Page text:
The following autumn there was a huge overspending scandal at the national training authority, FÁS. Varadkar turned the heat up on Tánaiste and Enterprise Minister Mary Coughlan, in what many saw as very personalised attacks.

He had dubbed her as the "Sarah Palin of Irish politics", drawing parallels with the malapropisms and gaffes of the notorious US vice-presidential candidate.

On television, the gentlemanly RTÉ presenter John Bowman tried to stop an anti-Coughlan rant.

"The Tánaiste can speak for herself," said Bowman.

"Just about," replied Varadkar.

Read more: More Trump than Trudeau? Taoiseach Varadkar's big test is to prove he can unite his party


His politics began at school, when he joined Fine Gael as a pupil at the fee-paying King's Hospital. At Trinity College, where he briefly studied law before switching to medicine, he was active in Young Fine Gael and its European umbrella group, the YEPP, the youth wing of the Christian Democrat group.

It was at Trinity that he met Lucinda Creighton, who is a year younger than him and who became a fellow Young Fine Gaeler and long-time friend. Creighton became Fine Gael TD for Dublin South East in 2007, and EU Affairs Minister in 2011, but left Fine Gael acrimoniously in 2013 over abortion legislation and went on to found the ill-starred Renua.

The young Varadkar was a prolific letter-writer to newspapers on diverse topics, staking out a right-of-centre stance which saw him dubbed "Tory boy".

An early sampling of this very brash correspondence goes as follows: a commentary on Ahern's first cabinet in June 1997 (he was against it); a critique of the Koyto protocol on global warming (he was for it); efforts to stave off the abolition of duty free by the EU (he was sympathetic, but keener on castigating Fianna Fáil minister Mary O'Rourke).

The young Varadkar was getting noticed, especially in Fine Gael. His first electoral foray came in a bid to win a seat on Fingal County Council in June 1999. Aged 20, and a second-year medical student, he polled just 380 votes, way off the pace.

But he was co-opted to Fine Gael Senator Sheila Terry's council seat in October 2003, as new dual-mandate rules obliged her to leave Fingal Council. His continued local activism paid dividends in the June 2004 locals, which saw him win almost two quotas, with 4,894 first preferences, the highest vote in the country.

From then on, politics and medical studies became his total life. By the May 2007 general election campaign, he was a junior doctor in Tallaght Hospital, working up to 60 hours per week and still finding time for politics.

"Why?" one political journalist asked.

"I suppose I want to change the world," came the brash reply.

But he went on to say you cannot complain about services like health and stand on the sidelines.

Ultimately, he hoped to combine politics with practice as a GP. "I think I'll be able to combine the two. The Dáil only meets for 80 days," he continued.

Notably, he did continue his studies to the end, completing his GP qualification with an internship at the Newbridge Family Practice in 2009 while already an elected TD. To this day, colleagues and rivals see medicine as his fall-back position. He’s unlikely to need one now that he has reached the top of the Leinster House food chain.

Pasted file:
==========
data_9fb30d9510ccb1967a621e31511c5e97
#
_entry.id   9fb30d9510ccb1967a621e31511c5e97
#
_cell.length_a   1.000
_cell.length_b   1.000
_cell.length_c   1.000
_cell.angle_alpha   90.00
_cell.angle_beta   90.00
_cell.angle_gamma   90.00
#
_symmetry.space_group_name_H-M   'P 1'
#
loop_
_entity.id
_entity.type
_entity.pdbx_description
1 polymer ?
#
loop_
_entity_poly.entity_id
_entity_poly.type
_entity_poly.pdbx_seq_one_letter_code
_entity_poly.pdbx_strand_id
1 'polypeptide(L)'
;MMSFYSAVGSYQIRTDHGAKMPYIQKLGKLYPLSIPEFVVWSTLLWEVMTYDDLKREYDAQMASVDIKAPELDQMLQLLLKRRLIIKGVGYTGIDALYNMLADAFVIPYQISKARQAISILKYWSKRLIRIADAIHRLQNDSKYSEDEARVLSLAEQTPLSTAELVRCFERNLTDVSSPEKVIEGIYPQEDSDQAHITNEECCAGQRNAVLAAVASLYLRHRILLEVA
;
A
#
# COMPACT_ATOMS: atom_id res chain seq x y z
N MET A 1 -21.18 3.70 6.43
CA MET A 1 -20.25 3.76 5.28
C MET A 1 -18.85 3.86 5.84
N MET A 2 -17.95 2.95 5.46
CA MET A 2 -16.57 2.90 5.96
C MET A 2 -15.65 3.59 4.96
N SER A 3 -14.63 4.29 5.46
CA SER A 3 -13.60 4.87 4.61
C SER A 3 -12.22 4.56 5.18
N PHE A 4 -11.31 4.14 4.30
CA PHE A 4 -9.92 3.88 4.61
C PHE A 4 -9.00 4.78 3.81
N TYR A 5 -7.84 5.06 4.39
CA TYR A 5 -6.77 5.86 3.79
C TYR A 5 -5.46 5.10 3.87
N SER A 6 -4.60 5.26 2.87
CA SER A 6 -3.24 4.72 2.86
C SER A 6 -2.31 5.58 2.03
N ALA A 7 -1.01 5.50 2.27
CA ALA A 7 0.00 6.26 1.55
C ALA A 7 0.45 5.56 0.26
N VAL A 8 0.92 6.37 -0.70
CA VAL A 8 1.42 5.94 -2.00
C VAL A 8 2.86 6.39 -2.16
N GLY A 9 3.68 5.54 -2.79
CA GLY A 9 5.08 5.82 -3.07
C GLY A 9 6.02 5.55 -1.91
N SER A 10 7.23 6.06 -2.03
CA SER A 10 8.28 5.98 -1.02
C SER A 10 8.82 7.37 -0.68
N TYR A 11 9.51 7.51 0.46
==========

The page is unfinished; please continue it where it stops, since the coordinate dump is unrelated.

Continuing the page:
Leo Varadkar's first election to the Dáil, on May 24, 2007, aged 28, was almost an anti-climax. In the tight three-seater that was Dublin West at the time, he was declared on the fifth count, behind poll-topper Brian Lenihan of Fianna Fáil, and 500 votes behind future Labour’s Joan Burton.

The surprise loser was veteran socialist Joe Higgins. Not for the first time, Burton had defied predictions and avoided being squeezed out.

At the count centre, Varadkar’s proud mother Miriam beamed: "He's a very ambitious man."

These days, party supporters like to stress his links, via his mother, to the farming community near Dungarvan in Waterford. His Indian-born father, Dr Ashok Varadkar, shuns the limelight, and one of his few public appearances was a photocall in summer 2015, alongside Fine Gael secretary general Tom Curran, and Dr Martin McAleese, urging a "Yes" in the same-sex marriage referendum.

All three men were underlining their pride in their sons who had publicly stated they were gay. Varadkar, by then Health Minister, had publicly declared his own homosexuality on RTÉ radio on Sunday, January 18, 2015, his 36th birthday.

It made headlines across the globe and got major news coverage at home ahead of the marriage referendum to be held five months later.

As a story, it quickly fell away but it is clear that he handled the occasion very well and deftly read the changing public mood.

"It's not something that defines me. I'm not a half-Indian politician, or a doctor politician, or a gay politician for that matter. It's just part of who I am, it doesn't define me, it is part of my character I suppose," he told presenter Miriam O'Callaghan.

Varadkar's parents first met in England where Ashok was a doctor and Miriam a nurse. They eventually settled in Castleknock, opening a doctor's practice, at first in the family home, with the parlour doubling as waiting room.